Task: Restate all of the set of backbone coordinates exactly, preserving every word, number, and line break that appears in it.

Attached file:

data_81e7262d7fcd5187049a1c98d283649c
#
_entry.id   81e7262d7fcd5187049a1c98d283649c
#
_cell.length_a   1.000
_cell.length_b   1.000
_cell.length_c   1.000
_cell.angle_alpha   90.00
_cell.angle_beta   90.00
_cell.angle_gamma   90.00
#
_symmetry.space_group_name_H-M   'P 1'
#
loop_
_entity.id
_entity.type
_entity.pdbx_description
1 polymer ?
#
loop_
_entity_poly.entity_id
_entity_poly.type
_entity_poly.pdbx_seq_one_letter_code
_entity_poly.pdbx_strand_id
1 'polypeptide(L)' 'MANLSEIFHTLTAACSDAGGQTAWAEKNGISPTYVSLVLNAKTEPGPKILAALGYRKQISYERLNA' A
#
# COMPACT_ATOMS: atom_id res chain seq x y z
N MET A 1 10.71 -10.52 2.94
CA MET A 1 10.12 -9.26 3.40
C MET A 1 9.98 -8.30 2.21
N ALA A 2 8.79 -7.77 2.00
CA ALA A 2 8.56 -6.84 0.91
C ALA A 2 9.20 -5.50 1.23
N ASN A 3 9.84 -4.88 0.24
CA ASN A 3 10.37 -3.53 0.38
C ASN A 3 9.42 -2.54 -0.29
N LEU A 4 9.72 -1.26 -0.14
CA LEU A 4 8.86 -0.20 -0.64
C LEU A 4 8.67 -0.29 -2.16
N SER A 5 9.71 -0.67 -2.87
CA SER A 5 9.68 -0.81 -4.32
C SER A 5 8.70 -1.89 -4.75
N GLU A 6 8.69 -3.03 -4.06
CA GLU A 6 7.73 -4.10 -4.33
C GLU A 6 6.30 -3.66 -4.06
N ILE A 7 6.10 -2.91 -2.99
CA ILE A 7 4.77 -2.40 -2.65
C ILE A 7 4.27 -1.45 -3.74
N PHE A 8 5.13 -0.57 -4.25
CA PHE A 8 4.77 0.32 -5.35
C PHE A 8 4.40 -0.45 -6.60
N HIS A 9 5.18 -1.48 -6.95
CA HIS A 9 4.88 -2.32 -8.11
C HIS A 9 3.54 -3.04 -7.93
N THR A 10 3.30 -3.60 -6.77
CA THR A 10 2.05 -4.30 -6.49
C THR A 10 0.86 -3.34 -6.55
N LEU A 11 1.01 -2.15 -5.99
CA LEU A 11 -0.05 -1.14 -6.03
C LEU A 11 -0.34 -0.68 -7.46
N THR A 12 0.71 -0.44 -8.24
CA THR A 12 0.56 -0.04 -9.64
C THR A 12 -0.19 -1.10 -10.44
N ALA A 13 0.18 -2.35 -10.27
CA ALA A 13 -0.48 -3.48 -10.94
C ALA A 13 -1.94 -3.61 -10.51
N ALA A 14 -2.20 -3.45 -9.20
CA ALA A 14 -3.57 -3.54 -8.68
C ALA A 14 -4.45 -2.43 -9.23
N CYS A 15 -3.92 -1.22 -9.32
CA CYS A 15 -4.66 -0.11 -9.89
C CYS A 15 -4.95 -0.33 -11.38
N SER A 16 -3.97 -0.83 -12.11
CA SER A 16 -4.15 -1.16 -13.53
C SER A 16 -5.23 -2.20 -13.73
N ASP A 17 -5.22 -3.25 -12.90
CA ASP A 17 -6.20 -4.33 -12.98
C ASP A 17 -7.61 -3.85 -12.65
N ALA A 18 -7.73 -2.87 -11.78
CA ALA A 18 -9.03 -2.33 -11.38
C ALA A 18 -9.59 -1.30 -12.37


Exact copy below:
data_81e7262d7fcd5187049a1c98d283649c
#
_entry.id   81e7262d7fcd5187049a1c98d283649c
#
_cell.length_a   1.000
_cell.length_b   1.000
_cell.length_c   1.000
_cell.angle_alpha   90.00
_cell.angle_beta   90.00
_cell.angle_gamma   90.00
#
_symmetry.space_group_name_H-M   'P 1'
#
loop_
_entity.id
_entity.type
_entity.pdbx_description
1 polymer ?
#
loop_
_entity_poly.entity_id
_entity_poly.type
_entity_poly.pdbx_seq_one_letter_code
_entity_poly.pdbx_strand_id
1 'polypeptide(L)' 'MANLSEIFHTLTAACSDAGGQTAWAEKNGISPTYVSLVLNAKTEPGPKILAALGYRKQISYERLNA' A
#
# COMPACT_ATOMS: atom_id res chain seq x y z
N MET A 1 10.71 -10.52 2.94
CA MET A 1 10.12 -9.26 3.40
C MET A 1 9.98 -8.30 2.21
N ALA A 2 8.79 -7.77 2.00
CA ALA A 2 8.56 -6.84 0.91
C ALA A 2 9.20 -5.50 1.23
N ASN A 3 9.84 -4.88 0.24
CA ASN A 3 10.37 -3.53 0.38
C ASN A 3 9.42 -2.54 -0.29
N LEU A 4 9.72 -1.26 -0.14
CA LEU A 4 8.86 -0.20 -0.64
C LEU A 4 8.67 -0.29 -2.16
N SER A 5 9.71 -0.67 -2.87
CA SER A 5 9.68 -0.81 -4.32
C SER A 5 8.70 -1.89 -4.75
N GLU A 6 8.69 -3.03 -4.06
CA GLU A 6 7.73 -4.10 -4.33
C GLU A 6 6.30 -3.66 -4.06
N ILE A 7 6.10 -2.91 -2.99
CA ILE A 7 4.77 -2.40 -2.65
C ILE A 7 4.27 -1.45 -3.74
N PHE A 8 5.13 -0.57 -4.25
CA PHE A 8 4.77 0.32 -5.35
C PHE A 8 4.40 -0.45 -6.60
N HIS A 9 5.18 -1.48 -6.95
CA HIS A 9 4.88 -2.32 -8.11
C HIS A 9 3.54 -3.04 -7.93
N THR A 10 3.30 -3.60 -6.77
CA THR A 10 2.05 -4.30 -6.49
C THR A 10 0.86 -3.34 -6.55
N LEU A 11 1.01 -2.15 -5.99
CA LEU A 11 -0.05 -1.14 -6.03
C LEU A 11 -0.34 -0.68 -7.46
N THR A 12 0.71 -0.44 -8.24
CA THR A 12 0.56 -0.04 -9.64
C THR A 12 -0.19 -1.10 -10.44
N ALA A 13 0.18 -2.35 -10.27
CA ALA A 13 -0.48 -3.48 -10.94
C ALA A 13 -1.94 -3.61 -10.51
N ALA A 14 -2.20 -3.45 -9.20
CA ALA A 14 -3.57 -3.54 -8.68
C ALA A 14 -4.45 -2.43 -9.23
N CYS A 15 -3.92 -1.22 -9.32
CA CYS A 15 -4.66 -0.11 -9.89
C CYS A 15 -4.95 -0.33 -11.38
N SER A 16 -3.97 -0.83 -12.11
CA SER A 16 -4.15 -1.16 -13.53
C SER A 16 -5.23 -2.20 -13.73
N ASP A 17 -5.22 -3.25 -12.90
CA ASP A 17 -6.20 -4.33 -12.98
C ASP A 17 -7.61 -3.85 -12.65
N ALA A 18 -7.73 -2.87 -11.78
CA ALA A 18 -9.03 -2.33 -11.38
C ALA A 18 -9.59 -1.30 -12.37